At least the anti-Apple rants/articles attempt to obscure the obvious.
When the government comes knocking on the door of a marginal business and says "nice business you got here, shame if anything were to happen to it. Now sign these papers admitting your guilt and we'll let you off easy." it's not a confession. It's extortion under guise of law. So yes, it is thin and it flies in the face of established legal precedent.
THe judge told if Apple thought Amazon was not playing fair it should have taken Amazon into court, not adopt another monopolistic behaviour. Apple was not trying to break Amazon monopoly, was trying to build its own. So the problem is not to allow also Apple to behave bad because Amazon does, it's to break any monopoly - including Amazon and Apple ones.
Besides, it wasn't the agency pricing model that caught Apple's hand in the cookie jar. It was (and note it wasn't mentioned in the article) the "most favoured nation" clauses in ALL of Apple's publisher contracts. In return for Apple posting the stuff for sale in its iTunes store, the publishers agreed they would NEVER let their stuff sell their stuff for less than Apple's price (at retail), allowing them to force Amazon to raise their prices lest the publishers get nailed for Breach of Contract.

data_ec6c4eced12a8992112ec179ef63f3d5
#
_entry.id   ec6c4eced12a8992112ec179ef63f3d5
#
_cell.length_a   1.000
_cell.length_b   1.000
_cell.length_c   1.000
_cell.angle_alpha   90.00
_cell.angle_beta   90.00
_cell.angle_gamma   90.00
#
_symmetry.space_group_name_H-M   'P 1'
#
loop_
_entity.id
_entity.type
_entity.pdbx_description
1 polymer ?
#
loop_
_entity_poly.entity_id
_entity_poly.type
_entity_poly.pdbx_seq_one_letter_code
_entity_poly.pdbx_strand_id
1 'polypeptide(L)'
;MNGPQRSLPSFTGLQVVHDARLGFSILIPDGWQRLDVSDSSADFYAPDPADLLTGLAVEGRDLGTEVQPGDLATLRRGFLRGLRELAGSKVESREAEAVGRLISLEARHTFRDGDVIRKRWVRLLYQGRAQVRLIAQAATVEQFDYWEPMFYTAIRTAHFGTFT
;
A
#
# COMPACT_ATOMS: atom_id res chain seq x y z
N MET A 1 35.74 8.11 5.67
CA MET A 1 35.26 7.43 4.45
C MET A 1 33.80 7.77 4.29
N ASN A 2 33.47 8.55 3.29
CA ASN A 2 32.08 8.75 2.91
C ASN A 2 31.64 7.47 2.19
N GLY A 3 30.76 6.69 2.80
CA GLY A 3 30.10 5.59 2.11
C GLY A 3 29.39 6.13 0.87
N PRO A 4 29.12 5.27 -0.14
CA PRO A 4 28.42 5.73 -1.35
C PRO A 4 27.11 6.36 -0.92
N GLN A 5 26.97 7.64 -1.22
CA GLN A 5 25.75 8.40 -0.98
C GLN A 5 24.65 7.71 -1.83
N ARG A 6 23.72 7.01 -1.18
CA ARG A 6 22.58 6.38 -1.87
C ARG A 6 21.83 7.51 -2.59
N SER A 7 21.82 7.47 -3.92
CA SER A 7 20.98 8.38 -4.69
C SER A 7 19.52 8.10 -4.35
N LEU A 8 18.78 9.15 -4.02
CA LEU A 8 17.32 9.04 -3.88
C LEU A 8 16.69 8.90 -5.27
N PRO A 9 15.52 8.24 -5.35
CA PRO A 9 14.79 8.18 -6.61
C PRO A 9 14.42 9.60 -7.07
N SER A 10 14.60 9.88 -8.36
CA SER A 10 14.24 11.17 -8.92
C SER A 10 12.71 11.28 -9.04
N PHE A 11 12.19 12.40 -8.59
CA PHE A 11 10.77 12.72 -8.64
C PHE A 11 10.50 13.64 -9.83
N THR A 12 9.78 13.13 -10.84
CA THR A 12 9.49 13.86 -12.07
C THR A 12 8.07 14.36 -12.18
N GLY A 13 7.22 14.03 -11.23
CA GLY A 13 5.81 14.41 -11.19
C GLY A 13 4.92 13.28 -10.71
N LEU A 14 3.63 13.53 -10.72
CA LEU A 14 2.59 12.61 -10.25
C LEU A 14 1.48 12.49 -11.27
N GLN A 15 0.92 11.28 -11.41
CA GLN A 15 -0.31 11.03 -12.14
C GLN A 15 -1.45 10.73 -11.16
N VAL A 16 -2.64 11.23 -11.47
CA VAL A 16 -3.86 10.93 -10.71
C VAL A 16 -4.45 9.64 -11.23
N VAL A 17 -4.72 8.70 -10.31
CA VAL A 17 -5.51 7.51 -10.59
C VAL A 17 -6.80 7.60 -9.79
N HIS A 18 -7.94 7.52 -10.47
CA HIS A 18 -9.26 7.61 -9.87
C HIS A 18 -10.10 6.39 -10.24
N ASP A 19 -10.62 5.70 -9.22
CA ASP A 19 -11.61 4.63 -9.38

It was the judge who basically pointed out (pretty explicitly), "You can't use price fixing to fix a dumping problem."
The real problem with Apple's price-fixing case was with the MFN clauses. The publishers could claim they had to jack up their prices because Apple was "forcing" them to up 'em via the MFN clause. And they did. The prices did go up across the board for the involved publishers, they didn't go up for non-involved publishers.
"Apple merely promised publishers it would not sell at a loss. Publishers maintained their wholesale agreements with Amazon. Retail prices briefly flickered from just over $8 to just under $10, and were more widely dispersed after Apple's unsuccessful entry. "
This is a joke right? on what planet do ebook costs remotely approach what amazon charge never mind apples fantasy. Don't forget most of the costs would have to be borne by the dead tree release anyway.
...It's plainly not the same one as the rest of us.
"If Apple's agency model briefly raised the prices of a few digital bestsellers – blink and you'll have missed it – Amazon nevertheless continued to discount the vast majority of ebooks heavily across the line."
When Amazon are forced to sell EVERY bestseller Kindle edition for MORE than the hardback, you know something is wrong somewhere.
Prices are often set by the publisher. I know a few who believe that a) they can charge more for digital versions because they are more convenient and b) because its the early days of the market. A few also want to dissuade people from buying digital versions strangely enough...